The main focus of my recent research has been computer science education and the role computer science can play in defining and advancing its own education research. Learning computational principles and learning to code is hard, and teaching these subjects is even harder. For most computer science topics, we know very little about how different learners’ best learn; how to effectively teach the material to audiences with different abilities, backgrounds, and goals; and how to reliably assess learning.
Posts categorized under: CRA-W
The Computing Research Association’s Committee on the Status of Women in Computing Research (CRA-W) is committed to improving the working environment and increasing the success of all Computer Scientists and Engineers, without regard for gender, race, sexual orientation or socioeconomic background.
CRA members have elected two new members to its board of directors: Carla Brodley and Kim Hazelwood. Current board members Nancy Amato, Susan Davidson, Dan Grossman, Brent Hailpern, Susanne Hambrusch, Barbara Ryder and Ellen Zegura were re-elected to the CRA board. Also beginning July 1, Brian Noble will be the USENIX representative to the CRA board replacing Margo Seltzer. Retiring from the board as of June 30, 2017 are David Culler, Mary Czerwinski and Seltzer. CRA thanks them all for contributions during their service on the board.
Krintz believes it is important in computing research to push technology forward by including people with diverse perspectives and ideas. To do that, she supports increasing underrepresented minority participation in computing. “I think it benefits both society and technology in general. Personally, it’s just so inspiring to see young people have new ideas, get excited, and want to go out and change the world.”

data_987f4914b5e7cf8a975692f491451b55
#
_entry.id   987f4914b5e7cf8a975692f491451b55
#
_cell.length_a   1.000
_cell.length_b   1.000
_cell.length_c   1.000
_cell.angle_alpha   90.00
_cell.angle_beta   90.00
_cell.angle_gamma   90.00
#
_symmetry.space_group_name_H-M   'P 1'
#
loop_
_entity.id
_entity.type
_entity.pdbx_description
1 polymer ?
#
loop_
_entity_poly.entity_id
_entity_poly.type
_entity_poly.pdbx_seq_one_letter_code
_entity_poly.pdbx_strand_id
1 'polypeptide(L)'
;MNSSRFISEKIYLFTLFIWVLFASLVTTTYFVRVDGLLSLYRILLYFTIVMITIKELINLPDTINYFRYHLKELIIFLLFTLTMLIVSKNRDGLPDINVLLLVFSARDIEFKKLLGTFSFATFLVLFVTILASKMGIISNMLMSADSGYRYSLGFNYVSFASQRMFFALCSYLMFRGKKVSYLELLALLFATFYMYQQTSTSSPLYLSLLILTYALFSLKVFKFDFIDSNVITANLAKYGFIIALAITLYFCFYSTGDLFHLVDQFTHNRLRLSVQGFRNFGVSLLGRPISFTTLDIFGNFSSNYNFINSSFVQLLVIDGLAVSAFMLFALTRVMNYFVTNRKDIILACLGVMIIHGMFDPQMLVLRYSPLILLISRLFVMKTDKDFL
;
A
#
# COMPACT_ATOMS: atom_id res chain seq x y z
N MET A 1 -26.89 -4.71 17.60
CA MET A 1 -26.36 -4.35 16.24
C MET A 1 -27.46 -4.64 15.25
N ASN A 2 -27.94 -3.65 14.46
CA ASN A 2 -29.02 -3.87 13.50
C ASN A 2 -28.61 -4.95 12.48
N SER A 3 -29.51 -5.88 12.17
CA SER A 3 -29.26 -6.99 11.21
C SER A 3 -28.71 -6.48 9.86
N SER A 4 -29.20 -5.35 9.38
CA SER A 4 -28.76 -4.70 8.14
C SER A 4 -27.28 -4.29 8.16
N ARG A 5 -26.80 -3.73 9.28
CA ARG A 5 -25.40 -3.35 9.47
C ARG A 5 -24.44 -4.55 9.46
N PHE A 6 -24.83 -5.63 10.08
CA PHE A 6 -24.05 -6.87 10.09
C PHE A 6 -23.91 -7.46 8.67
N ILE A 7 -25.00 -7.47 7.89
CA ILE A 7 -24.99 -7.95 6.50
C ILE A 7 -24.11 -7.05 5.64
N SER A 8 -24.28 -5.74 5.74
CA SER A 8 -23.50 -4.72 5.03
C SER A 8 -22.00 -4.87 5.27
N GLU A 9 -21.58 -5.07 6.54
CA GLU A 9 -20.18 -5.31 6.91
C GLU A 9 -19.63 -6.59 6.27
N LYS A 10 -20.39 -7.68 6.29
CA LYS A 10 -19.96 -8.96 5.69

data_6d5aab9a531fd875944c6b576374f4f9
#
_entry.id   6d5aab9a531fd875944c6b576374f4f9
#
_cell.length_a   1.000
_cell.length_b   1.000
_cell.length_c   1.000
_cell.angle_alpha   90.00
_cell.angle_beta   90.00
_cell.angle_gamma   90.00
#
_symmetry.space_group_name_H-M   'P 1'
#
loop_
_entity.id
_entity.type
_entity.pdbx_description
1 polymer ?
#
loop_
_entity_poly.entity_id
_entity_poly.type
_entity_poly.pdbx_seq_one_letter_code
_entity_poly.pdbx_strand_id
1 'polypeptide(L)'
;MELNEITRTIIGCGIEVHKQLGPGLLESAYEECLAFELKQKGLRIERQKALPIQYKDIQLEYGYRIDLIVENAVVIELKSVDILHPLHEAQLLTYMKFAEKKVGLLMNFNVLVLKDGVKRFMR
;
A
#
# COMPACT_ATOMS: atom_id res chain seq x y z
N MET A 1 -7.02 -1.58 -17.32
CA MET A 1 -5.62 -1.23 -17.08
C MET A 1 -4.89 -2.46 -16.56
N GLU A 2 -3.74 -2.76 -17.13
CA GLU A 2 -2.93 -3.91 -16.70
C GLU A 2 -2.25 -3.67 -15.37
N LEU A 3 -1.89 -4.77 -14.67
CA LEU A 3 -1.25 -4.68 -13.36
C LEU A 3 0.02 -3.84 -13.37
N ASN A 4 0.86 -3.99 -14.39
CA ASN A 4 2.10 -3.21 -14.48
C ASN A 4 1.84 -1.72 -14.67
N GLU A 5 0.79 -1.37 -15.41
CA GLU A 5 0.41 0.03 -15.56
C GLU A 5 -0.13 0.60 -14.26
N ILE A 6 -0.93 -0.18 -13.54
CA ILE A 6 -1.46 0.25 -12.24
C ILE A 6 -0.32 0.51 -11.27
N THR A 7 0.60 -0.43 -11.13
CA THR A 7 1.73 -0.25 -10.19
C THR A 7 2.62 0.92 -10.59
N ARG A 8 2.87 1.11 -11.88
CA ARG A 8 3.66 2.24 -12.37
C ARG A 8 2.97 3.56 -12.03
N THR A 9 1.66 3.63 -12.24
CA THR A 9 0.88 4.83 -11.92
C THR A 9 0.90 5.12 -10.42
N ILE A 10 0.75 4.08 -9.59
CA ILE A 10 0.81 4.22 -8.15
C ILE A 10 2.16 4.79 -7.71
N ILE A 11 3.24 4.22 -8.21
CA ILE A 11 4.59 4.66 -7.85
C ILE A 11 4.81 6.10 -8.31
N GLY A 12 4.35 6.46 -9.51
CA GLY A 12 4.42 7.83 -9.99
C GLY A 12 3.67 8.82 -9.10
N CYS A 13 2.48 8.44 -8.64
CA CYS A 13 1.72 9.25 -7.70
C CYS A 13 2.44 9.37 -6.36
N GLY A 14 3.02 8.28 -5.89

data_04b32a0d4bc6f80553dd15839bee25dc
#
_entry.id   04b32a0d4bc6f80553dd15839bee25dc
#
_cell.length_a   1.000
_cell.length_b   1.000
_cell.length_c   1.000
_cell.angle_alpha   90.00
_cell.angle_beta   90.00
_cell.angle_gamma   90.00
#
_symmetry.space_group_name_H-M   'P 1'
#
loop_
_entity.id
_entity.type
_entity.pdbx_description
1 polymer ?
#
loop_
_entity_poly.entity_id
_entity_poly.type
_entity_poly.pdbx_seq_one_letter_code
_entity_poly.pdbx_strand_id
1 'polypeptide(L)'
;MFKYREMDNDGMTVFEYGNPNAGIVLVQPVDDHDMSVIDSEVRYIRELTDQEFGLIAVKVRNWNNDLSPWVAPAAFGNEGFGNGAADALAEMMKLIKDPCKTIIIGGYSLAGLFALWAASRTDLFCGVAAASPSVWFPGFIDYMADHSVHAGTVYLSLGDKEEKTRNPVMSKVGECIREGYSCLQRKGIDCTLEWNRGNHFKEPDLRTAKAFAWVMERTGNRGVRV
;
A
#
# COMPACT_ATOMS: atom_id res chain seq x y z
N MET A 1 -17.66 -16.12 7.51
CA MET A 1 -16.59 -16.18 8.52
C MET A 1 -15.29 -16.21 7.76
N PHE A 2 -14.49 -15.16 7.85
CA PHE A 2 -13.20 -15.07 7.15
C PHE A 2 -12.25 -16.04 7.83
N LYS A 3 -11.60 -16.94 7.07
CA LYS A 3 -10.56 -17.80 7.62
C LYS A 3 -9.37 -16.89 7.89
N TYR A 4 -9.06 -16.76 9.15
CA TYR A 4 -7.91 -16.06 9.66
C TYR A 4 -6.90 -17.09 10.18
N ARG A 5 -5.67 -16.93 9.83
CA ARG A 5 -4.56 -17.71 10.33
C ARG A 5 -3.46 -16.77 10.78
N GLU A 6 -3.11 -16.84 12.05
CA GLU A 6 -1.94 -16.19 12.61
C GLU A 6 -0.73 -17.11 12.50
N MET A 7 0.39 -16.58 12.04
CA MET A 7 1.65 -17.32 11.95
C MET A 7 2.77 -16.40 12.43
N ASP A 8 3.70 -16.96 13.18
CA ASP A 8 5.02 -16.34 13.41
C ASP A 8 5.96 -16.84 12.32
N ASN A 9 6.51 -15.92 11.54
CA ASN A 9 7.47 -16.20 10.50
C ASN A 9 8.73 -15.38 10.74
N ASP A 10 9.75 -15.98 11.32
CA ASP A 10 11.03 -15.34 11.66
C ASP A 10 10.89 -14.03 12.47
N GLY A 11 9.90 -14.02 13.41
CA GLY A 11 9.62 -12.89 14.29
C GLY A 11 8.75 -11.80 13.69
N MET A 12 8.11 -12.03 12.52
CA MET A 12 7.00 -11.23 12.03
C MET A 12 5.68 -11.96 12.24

CRA-Women invites nominations for the Borg Early Career Award (BECA). The award honors the late Anita Borg, who was an early member of CRA-W and an inspiration for her commitment in increasing the participation of women in computing research.
Tanya Amert, a computer science Ph.D. student at University of North Carolina, Chapel Hill, found herself drawn to computer science because she enjoyed figuring out how things work. At 13 years old, she was a big fan of the Neopets website and online community. Amert noticed some users had customized homepages, and her interest grew even more. Despite not knowing any HTML at the time, she learned how to look at the source code and figured out how to change the color of the scroll bar within the CSS. “I discovered that specific lines of HTML made that happen. And I thought that was mind boggling and awesome.”
The mission of the CRA Committee on the Status of Women in Computing Research (CRA-W) is to increase the success and participation of women in computing research and education at all levels. There are several ways you can get involved by mentoring students, submitting proposals and sharing these opportunities with your colleagues and students.
In February, Ayanna Howard from Georgia Institute of Technology received the 2016 A. Nico Habermann Award for her sustained commitment to increasing diversity in computing. Howard is currently a CRA-W board member, and at Georgia Tech, she has provided research opportunities to dozens of undergraduates – more than 75% of whom are underrepresented minorities or women, and a majority of these students have gone on to graduate school. Nominations for the 2017 A. Nico Habermann Award are due on Friday, December 9.
By Shar Steed, CRA Communications Specialist Morgan Carroll, a senior studying computer science at University of Texas at Tyler, fondly remembers her grandfather buying her a HP Pavilion with Windows 98 when she was eight years old. “From then on I just loved computers. In high school, I figured out that I was good at […]
The University at Buffalo (UB) Department of Computer Science and Engineering is celebrating its 50th anniversary this academic year. It has chosen this occasion to honor successful women in computing with a year-long speaker series. The Distinguished Speaker Series highlights several CRA board members.
The 2016 Graduate Cohort Workshop (Grad Cohort) brought together more than 30 accomplished speakers and 550 female graduate students in computing. Rita H. Wouhaybi who is a research scientist with Intel Labs’ Systems and Software Research at Intel Corporation, was one of the speakers who shared her unique perspective with the attendees.